• Loco, there could be a connection, we have Sea tides and also following by Earth tide. Big forces pulling the Earth in different directions by the Sun and Moons gravity.

    • As for your question, I understand from previous comments that if there is a pattern in the data (as can be seen on the tremor graphs) that pattern is probably a result of meltwater, as a lot more ice melts during (sunny) daytime. So you may be right in seeing a pattern, but it is not the tide. (I’m not an expert at all, but from what I’ve read, I think all the experts on here agree that the tide/moon is not a factor in this. )

    • Now for a serious answer.
      No, there is no effect whatsoever. Volcanoes are only affected by tidal waters if they are islands in the process of being born.

      • Thank you.

        I won’t grow in knowledge if I don’t ask the questions. Just thought I saw an inkling of pattern.

        My line of thinking had nothing to do with the doomsdayers and nibirutards etc.

    • Let’s have a look at that:

      27.08.2014 _ _ _ 2:50am _ _ _ 5.2 _ _ _ 7.5 km E of Bárðarbunga _ _ _ Low tide: 12:46pm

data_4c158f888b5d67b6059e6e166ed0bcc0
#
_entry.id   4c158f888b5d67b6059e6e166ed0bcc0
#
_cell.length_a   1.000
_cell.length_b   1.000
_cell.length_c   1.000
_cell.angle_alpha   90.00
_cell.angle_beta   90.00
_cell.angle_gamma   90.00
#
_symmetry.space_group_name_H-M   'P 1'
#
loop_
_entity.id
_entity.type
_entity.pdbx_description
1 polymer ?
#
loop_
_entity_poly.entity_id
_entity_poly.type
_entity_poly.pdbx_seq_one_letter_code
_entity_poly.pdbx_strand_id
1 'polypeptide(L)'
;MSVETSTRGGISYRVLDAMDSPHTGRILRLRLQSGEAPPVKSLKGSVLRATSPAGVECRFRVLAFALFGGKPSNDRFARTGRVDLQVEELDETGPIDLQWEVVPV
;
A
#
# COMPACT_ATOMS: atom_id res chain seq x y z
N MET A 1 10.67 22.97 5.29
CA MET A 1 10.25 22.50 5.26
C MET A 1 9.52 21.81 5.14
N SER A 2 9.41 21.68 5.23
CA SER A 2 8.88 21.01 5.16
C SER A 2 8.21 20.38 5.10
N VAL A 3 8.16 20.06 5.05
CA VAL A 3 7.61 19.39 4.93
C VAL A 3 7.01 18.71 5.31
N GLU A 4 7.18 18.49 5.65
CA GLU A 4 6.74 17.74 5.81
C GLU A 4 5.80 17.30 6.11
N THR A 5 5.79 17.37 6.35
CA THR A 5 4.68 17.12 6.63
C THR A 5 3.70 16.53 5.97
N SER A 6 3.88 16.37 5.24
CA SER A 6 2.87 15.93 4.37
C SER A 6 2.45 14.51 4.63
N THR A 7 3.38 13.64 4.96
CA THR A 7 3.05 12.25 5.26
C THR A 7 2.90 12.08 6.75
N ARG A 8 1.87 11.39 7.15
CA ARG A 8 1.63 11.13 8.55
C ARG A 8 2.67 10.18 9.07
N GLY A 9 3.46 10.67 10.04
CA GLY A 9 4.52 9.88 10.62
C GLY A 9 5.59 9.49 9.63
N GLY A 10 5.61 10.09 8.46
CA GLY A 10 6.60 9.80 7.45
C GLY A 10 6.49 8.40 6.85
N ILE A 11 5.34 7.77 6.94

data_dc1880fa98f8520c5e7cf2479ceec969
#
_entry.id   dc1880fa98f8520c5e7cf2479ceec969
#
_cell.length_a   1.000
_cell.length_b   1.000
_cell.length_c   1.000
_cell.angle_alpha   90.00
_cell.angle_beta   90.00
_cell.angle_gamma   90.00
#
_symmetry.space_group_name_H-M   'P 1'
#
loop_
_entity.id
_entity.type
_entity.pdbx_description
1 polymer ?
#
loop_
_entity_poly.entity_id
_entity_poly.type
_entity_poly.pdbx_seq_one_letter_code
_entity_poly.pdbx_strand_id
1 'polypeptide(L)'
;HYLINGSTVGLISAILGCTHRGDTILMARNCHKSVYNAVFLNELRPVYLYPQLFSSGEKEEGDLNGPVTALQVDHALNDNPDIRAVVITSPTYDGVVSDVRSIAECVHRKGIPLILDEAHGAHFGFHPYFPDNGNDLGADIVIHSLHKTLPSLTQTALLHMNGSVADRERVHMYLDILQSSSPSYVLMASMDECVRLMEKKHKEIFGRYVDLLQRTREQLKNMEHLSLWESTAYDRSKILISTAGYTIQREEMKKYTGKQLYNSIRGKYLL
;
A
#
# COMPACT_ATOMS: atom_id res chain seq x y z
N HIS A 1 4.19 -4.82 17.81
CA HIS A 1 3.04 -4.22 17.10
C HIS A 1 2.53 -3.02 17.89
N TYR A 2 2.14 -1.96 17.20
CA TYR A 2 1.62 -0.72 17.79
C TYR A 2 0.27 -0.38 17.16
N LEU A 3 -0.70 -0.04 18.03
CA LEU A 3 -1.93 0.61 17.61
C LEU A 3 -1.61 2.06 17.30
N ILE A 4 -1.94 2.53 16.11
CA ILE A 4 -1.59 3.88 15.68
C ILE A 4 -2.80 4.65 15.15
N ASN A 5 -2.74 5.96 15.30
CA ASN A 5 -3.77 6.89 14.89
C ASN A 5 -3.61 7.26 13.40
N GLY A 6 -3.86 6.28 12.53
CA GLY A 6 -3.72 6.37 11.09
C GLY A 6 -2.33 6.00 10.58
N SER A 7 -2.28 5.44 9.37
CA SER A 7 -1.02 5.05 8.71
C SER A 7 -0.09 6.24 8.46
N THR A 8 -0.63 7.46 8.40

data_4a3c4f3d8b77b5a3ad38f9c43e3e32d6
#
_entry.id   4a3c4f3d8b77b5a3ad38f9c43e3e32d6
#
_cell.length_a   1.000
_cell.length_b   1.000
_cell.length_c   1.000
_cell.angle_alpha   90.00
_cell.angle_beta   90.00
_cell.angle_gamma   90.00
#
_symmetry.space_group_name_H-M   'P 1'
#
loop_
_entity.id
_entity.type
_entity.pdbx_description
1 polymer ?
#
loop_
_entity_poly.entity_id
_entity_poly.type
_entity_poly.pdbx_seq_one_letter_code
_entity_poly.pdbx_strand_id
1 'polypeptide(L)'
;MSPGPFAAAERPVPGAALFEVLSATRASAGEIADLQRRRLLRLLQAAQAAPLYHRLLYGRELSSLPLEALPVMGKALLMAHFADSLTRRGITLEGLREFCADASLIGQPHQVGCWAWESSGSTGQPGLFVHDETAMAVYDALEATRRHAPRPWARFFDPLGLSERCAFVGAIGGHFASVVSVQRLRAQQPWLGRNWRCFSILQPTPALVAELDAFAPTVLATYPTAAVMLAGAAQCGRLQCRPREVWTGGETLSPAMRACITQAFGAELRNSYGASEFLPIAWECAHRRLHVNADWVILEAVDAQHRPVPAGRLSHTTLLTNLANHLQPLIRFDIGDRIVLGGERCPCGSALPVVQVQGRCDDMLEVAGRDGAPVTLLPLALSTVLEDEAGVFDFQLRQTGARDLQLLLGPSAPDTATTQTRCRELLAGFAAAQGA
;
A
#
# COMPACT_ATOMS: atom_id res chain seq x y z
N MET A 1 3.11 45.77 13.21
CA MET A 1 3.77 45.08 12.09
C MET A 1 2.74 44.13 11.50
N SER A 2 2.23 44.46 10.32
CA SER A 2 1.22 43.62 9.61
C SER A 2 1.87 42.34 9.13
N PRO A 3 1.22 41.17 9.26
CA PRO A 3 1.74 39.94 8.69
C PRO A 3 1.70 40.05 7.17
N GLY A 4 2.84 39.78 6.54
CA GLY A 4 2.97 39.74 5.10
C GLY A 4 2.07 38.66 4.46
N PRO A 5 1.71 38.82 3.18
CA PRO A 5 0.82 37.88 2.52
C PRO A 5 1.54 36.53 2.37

27.08.2014 _ _ _ 12:16am _ _ _ 5.4 _ _ _ 3.2 km SE of Bárðarbunga _ _ _ Low tide: 12:17am

      26.08.2014 _ _ _ 1:26am _ _ _ 5.7 _ _ _ 4.8 km NNE of Bárðarbunga _ _ _ Low tide: 12:26pm

      25.08.2014 _ _ _ 4:19pm _ _ _ 5.1 _ _ _ 4.1 km SE of Bárðarbunga _ _ _ Low tide: 12:06pm; 11:49pm

      24.08.2014 _ _ _ 8:39pm _ _ _ 5.3 _ _ _ 8.1 km E of Bárðarbunga _ _ _ _ Low tide: 11:20pm

      24.08.2014 _ _ _ 5:33am _ _ _ 5.1 _ _ _ 4.6 km SE of Bárðarbunga _ _ _ Low tide: 11:47am

      24.08.2014 _ _ _ 12:09am _ _ _ 5.3 _ _ _ 1.9 km NNE of Bárðarbunga _ _ _ Low tide: 11:47am

      The second in the list is the only M5+ earthquake at the same time as low tide and that’s a coincidence as none of the others have any correlation whatsoever. 🙂

      (Tidal times: http://magicseaweed.com/Iceland-Surf-Report/2855/Tide/?start=1408856400&end=1409720400 )